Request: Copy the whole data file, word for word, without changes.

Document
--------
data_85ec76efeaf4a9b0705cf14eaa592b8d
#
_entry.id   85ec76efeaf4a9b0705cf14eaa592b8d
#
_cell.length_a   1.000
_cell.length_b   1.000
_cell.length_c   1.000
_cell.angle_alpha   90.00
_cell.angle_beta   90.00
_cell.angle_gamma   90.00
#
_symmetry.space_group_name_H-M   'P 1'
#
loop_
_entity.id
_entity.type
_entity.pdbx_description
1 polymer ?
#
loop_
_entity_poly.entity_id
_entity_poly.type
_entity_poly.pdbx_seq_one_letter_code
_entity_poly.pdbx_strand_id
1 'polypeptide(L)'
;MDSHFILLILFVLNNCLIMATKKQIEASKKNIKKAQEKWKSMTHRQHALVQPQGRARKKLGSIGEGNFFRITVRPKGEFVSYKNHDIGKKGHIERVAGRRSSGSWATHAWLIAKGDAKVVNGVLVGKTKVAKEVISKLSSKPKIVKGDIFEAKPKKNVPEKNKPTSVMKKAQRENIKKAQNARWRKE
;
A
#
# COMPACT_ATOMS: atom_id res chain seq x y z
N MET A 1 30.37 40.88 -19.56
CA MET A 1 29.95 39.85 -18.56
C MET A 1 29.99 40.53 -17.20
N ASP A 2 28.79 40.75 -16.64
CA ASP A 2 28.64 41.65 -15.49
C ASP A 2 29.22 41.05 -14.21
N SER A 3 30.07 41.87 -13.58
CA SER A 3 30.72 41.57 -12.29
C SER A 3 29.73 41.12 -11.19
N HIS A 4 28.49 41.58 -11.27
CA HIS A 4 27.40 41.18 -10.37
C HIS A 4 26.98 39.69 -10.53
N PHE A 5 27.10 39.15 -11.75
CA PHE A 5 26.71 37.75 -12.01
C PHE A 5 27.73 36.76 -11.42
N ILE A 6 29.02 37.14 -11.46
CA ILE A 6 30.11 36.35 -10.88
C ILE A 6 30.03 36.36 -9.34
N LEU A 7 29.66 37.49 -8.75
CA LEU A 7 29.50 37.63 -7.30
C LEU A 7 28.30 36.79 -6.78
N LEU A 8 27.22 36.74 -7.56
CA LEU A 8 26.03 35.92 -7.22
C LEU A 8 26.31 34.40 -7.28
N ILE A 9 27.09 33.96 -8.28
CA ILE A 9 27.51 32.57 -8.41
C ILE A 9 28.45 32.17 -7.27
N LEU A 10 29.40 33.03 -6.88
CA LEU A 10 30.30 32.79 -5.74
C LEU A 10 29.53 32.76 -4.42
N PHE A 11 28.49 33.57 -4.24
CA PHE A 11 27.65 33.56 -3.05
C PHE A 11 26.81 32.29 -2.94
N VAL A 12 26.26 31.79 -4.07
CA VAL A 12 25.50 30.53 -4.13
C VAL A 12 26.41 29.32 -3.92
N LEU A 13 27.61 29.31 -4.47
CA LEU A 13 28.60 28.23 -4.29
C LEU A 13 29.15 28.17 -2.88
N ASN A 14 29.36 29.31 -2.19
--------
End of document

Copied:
data_85ec76efeaf4a9b0705cf14eaa592b8d
#
_entry.id   85ec76efeaf4a9b0705cf14eaa592b8d
#
_cell.length_a   1.000
_cell.length_b   1.000
_cell.length_c   1.000
_cell.angle_alpha   90.00
_cell.angle_beta   90.00
_cell.angle_gamma   90.00
#
_symmetry.space_group_name_H-M   'P 1'
#
loop_
_entity.id
_entity.type
_entity.pdbx_description
1 polymer ?
#
loop_
_entity_poly.entity_id
_entity_poly.type
_entity_poly.pdbx_seq_one_letter_code
_entity_poly.pdbx_strand_id
1 'polypeptide(L)'
;MDSHFILLILFVLNNCLIMATKKQIEASKKNIKKAQEKWKSMTHRQHALVQPQGRARKKLGSIGEGNFFRITVRPKGEFVSYKNHDIGKKGHIERVAGRRSSGSWATHAWLIAKGDAKVVNGVLVGKTKVAKEVISKLSSKPKIVKGDIFEAKPKKNVPEKNKPTSVMKKAQRENIKKAQNARWRKE
;
A
#
# COMPACT_ATOMS: atom_id res chain seq x y z
N MET A 1 30.37 40.88 -19.56
CA MET A 1 29.95 39.85 -18.56
C MET A 1 29.99 40.53 -17.20
N ASP A 2 28.79 40.75 -16.64
CA ASP A 2 28.64 41.65 -15.49
C ASP A 2 29.22 41.05 -14.21
N SER A 3 30.07 41.87 -13.58
CA SER A 3 30.72 41.57 -12.29
C SER A 3 29.73 41.12 -11.19
N HIS A 4 28.49 41.58 -11.27
CA HIS A 4 27.40 41.18 -10.37
C HIS A 4 26.98 39.69 -10.53
N PHE A 5 27.10 39.15 -11.75
CA PHE A 5 26.71 37.75 -12.01
C PHE A 5 27.73 36.76 -11.42
N ILE A 6 29.02 37.14 -11.46
CA ILE A 6 30.11 36.35 -10.88
C ILE A 6 30.03 36.36 -9.34
N LEU A 7 29.66 37.49 -8.75
CA LEU A 7 29.50 37.63 -7.30
C LEU A 7 28.30 36.79 -6.78
N LEU A 8 27.22 36.74 -7.56
CA LEU A 8 26.03 35.92 -7.22
C LEU A 8 26.31 34.40 -7.28
N ILE A 9 27.09 33.96 -8.28
CA ILE A 9 27.51 32.57 -8.41
C ILE A 9 28.45 32.17 -7.27
N LEU A 10 29.40 33.03 -6.88
CA LEU A 10 30.30 32.79 -5.74
C LEU A 10 29.53 32.76 -4.42
N PHE A 11 28.49 33.57 -4.24
CA PHE A 11 27.65 33.56 -3.05
C PHE A 11 26.81 32.29 -2.94
N VAL A 12 26.26 31.79 -4.07
CA VAL A 12 25.50 30.53 -4.13
C VAL A 12 26.41 29.32 -3.92
N LEU A 13 27.61 29.31 -4.47
CA LEU A 13 28.60 28.23 -4.29
C LEU A 13 29.15 28.17 -2.88
N ASN A 14 29.36 29.31 -2.19